Yes, that’s me. Dressed as a giant gingerbread cookie, on the run from some extremely determined children. We made adorable (and non-edible) gingerbread houses with a surprise inside. Pull the peppermint loop on the roof, and up pops a gingerbread person! However, in order to get one of those little gingerbread persons, you have to catch the BIG one first (scroll to the bottom of the post for the video)!
We read The Gingerbread Baby by Jan Brett (G.P. Putnam’s Sons, 1999). On a cold, snowy day, Matti and his mother decide to make gingerbread. The cookbook instructs them to bake the cookie for eight minutes without peeking, but Matti can’t resist. He opens the oven and out leaps a feisty Gingerbread Baby, who promptly bolts out the door. A merry chase ensues involving Matti’s parents, the cat, the dog, the goats, two girls, a pig, a fox, a milk & cheese man, and assorted villagers. But clever Matti has his own plan. He builds an enticing gingerbread house, leaves it in the woods, and the Gingerbread Baby dashes inside. Home sweet home!
- 1 small box (I used a 4″ x 4″ x 4″ box, a small tissue box works too)
- 1 rectangle of tagboard for the roof (mine was 4″ x 9.5″)
- 1 square of tagboard for the door (mine was 3.25″ x 3.35″)
- 2 pipe cleaners (1 white & 1 red)
- Gingerbread house decorating supplies (full list in the post)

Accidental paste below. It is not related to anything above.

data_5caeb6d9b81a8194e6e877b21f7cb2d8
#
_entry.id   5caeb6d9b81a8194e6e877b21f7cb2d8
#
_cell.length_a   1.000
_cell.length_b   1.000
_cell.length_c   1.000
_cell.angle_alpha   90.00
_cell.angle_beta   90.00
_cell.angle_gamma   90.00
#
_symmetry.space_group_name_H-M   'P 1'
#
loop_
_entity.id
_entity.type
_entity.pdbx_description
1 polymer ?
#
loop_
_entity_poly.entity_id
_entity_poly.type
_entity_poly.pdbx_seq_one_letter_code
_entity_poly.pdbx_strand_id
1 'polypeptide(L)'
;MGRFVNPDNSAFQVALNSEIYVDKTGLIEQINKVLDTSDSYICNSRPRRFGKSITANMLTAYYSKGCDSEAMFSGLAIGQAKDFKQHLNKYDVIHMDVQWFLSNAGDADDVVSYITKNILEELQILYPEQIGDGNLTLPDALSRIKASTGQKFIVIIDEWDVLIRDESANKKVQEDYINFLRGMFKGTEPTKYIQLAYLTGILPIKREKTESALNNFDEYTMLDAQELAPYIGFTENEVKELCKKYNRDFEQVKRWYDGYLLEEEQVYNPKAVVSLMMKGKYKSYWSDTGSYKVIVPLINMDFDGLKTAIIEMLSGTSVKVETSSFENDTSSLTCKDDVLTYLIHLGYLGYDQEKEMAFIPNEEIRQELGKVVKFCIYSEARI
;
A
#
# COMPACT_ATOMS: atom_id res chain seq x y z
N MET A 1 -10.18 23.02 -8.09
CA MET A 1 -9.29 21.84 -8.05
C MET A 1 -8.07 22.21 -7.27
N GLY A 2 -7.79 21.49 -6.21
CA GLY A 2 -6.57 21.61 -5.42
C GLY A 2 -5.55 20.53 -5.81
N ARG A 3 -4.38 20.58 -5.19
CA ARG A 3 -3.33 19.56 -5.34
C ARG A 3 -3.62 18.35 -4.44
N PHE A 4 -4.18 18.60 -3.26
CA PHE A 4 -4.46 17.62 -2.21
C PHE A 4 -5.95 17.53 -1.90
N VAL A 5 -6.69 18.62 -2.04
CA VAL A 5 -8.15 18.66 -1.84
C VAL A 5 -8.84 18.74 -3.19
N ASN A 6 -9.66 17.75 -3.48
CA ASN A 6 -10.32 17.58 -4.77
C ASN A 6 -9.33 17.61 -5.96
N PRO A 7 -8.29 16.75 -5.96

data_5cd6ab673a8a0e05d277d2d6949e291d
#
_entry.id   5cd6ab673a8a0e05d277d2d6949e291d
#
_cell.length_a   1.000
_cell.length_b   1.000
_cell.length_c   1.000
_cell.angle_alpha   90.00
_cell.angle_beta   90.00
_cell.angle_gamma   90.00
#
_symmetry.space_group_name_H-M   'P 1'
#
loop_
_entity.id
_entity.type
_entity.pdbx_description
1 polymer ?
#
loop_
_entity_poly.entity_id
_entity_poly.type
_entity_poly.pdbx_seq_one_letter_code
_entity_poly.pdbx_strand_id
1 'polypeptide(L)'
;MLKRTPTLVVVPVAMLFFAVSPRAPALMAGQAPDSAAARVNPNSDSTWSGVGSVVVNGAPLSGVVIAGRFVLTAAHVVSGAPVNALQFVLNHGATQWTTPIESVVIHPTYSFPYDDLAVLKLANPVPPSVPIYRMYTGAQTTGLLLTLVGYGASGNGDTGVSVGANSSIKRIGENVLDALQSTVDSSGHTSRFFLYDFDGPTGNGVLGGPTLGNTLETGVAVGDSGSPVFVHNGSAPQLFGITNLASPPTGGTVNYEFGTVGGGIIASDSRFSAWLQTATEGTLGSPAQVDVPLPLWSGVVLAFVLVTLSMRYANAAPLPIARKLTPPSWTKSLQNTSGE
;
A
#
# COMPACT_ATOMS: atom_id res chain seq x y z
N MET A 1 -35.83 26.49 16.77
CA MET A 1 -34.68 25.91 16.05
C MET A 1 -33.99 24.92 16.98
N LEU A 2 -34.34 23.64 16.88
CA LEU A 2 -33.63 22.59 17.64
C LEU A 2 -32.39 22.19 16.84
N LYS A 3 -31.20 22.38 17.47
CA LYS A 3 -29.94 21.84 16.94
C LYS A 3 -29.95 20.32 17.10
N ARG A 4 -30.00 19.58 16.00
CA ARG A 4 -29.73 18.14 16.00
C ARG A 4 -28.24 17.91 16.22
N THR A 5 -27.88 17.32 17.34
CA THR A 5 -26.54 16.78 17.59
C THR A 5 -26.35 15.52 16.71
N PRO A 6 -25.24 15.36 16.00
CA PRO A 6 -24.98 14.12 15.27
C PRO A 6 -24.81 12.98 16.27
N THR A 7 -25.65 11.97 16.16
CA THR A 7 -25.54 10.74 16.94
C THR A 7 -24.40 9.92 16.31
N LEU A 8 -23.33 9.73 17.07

- Brown wrapping paper or packing paper
- Tape, glue, and scissors for construction
- Markers for decorating
- Hot glue
- Optional gingerbread person costume (more on that later!)
You’ll definitely need a box with a lid for this project. I’ll demonstrate with the box we used first, and then I’ll show you how to build the project using a small tissue box. First, fold a rectangle of tagboard into thirds to create a roof. Hot glue the roof to the lid of your box. Fold a square of tagboard in half, then hot glue it to the front of the box to create your house’s front door.
Twist a red and a white pipe cleaner together. Circle the pipe cleaners into a loop, and twist them together tightly at the bottom. Tape the peppermint loop to the lid of your box, bending any excess pipe cleaner underneath the lid.
If you don’t have a box like mine, no problem! Just use a small tissue box. Flip the tissue box over (so the bottom is facing up) and use a box cutter to cut a square lid. Then follow the same steps for the roof, door, and peppermint loop. Here’s what a tissue box version of the house looks like: